The quality of the AIRWAVEv2 dataset is evaluated through the same method adopted for AIRWAVEv1 and reported in Papandrea et al. (2018). The AIRWAVEv2 dataset is compared to the TCWV obtained from the SSM/I satellite and to data available from the ARSA.
In this contest, these two datasets are complementary, as the SSM/I TCWV are not retrieved for measurements in proximity to coasts (minimum distance of about 60 km), while the selected ARSA stations are located in coastal areas.
The SSM/I dataset has been produced from the SSM/I instrument series on board the DMSP polar orbit satellites since 1987. For this comparison, we used the 0.25∘ v7 daily product obtained from the F13 satellite produced by remote-sensing systems. In fact, in contrast to the other DMSP satellites, the local time of the ascending node of F13 (18:00 UTC) is more stable than the one of the other satellites with only a variation of 1 h during the whole mission. For the comparison with SSM/I we used the AIRWAVEv2 data aggregated at 0.25∘ resolution, covering the time period from 1995 to 2009. The ARSA dataset spans from January 1979 to the present and contains water vapour concentration profiles at specific pressure levels. To obtain the TCWV we vertically integrate these values. For the comparison with the ATSR data, only stations surrounded, even partially, by water are used. More details about the selection of ATSR and ARSA coincident data are reported in Papandrea et al. (2018).
The zonal means (calculated in bins of 2∘ for all the datasets and reported in Fig. 5) show that AIRWAVEv2 data are of high quality with respect to both radiosondes and satellite data at all latitudes. In Fig. 5, the AIRWAVEv1 data are overplotted for comparison. The improvement in the performance of the new dataset is clearly visible at all latitudes, and in particular for regions at latitudes higher than 45–50∘, where the negative values obtained with AIRWAVEv1 disappear. In addition, a significant reduction of the spread is highlighted.
In Fig. 6 we show the bidimensional histograms of the comparisons between AIRWAVEv2 and SSM/I (panel a) and ARSA (panel b). The SSM/I measurements are homogeneously distributed over the globe, while ARSA radiosounding stations are mainly located at midlatitudes (see Fig. 7) and this is reflected in the bulk of the ARSA TCWV values ranging between 0 and 30 kg m−2.
Globally, a good correlation is obtained from the datasets, as highlighted by the correlations (0.948 with SSM/I and 0.918 with ARSA) and bias values (0.02±4.79 kg m−2 with respect to SSM/I and 0.19±6.12 kg m−2 with respect to ARSA). We highlight that, in the validation exercise, we compare SSM/I data in coincidence with AIRWAVEv2 ones. Since AIRWAVE is applicable only to clear-sky measurements, this is a method to filter out SSM/I cloudy TCWV and thus to avoid biases due to different sensitivities related to the used spectral range. When comparing AIRWAVE data to radiosondes, the small bias we found demonstrates that AIRWAVE TCWV are also sensitive to low atmospheric levels. In particular, the comparison with the same histograms of AIRWAVEv1 (see Fig. 1 of Papandrea et al., 2018) highlights the correction of negative values in polar and coastal regions in the new version of the dataset.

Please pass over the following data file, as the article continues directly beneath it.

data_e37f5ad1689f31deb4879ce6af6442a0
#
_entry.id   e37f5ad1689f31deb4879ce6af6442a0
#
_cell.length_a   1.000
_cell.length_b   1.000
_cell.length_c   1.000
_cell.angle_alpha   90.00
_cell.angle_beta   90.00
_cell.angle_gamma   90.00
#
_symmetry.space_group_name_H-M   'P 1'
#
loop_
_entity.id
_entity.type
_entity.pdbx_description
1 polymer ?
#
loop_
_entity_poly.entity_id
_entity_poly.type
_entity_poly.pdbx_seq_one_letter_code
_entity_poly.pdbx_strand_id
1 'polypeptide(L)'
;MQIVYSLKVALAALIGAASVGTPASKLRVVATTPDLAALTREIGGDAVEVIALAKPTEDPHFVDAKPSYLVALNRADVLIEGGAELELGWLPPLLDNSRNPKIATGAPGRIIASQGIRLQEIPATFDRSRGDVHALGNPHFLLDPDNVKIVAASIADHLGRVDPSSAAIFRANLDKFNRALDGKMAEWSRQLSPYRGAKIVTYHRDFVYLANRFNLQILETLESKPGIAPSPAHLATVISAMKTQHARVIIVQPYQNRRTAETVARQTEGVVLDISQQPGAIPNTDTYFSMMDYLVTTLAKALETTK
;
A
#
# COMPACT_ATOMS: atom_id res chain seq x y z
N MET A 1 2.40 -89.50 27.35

Figure 7 reports the geographical distribution of the mean TCWV differences with respect to SSM/I and ARSA in absolute and percentage values. In comparison to AIRWAVEv1 (see Fig. 3 of Papandrea et al. (2018)) the differences with SSM/I are reduced at all latitudes. The longitudinal patterns of the differences are similar to the ones of AIRWAVEv1, except for the equatorial pacific region where AIRWAVEv2 shows a slightly higher positive bias. The reasons for this behaviour are under investigation. In the majority of coastal regions, where AIRWAVEv1 underestimated the TCWV, AIRWAVEv2 is now in agreement with ARSA results (no SSM/I data close to the coast).
In Table 2 we summarise the results of this comparison for both ARSA and SSM/I and for different scenarios and missions. The average bias is about 0.0±4.7 kg m−2 with respect to SSM/I and 0.2±6.1 kg m−2 with respect to ARSA. If we compare these results with the ones for AIRWAVEv1 (reported in Table 2 to ease the comparison) we can clearly see the improvement in both the biases and the standard deviations (0.7±5.7 kg m−2 with respect to SSM/I and 0.8±7.7 kg m−2 with respect to ARSA). As can be seen from Figs. 5 and 7 and from the results in Table 2 the improvement in the bias is obtained at all latitudes; it is, however, more evident in polar regions (from 5.5±5.1 kg m−2 in AIRWAVEv1 to 1.3±3.5 kg m−2 in AIRWAVEv2 versus SSM/I and from 4.1±6.5 kg m−2 in AIRWAVEv1 to 0.9±4.6 kg m−2 in AIRWAVEv2 when using ARSA). Slight differences between the three ATSR missions are consistent with the related uncertainties.
In Fig. 8 we show the monthly mean evolution of the differences (and their standard deviation) between the TCWV obtained from correlative measurements and AIRWAVEv2. As for AIRWAVEv1, these differences are quite stable over time, with the exception of the beginning of the ATSR-1 mission (1991–1994). As explained in Papandrea et al. (2018), this could be due to the failure of a 3.7 µm channel that impacted the ATSR cloud screening. In general, the differences with respect to the radiosonde exhibit a higher seasonality due to pronounced variability of atmospheric and surface conditions in coastal areas.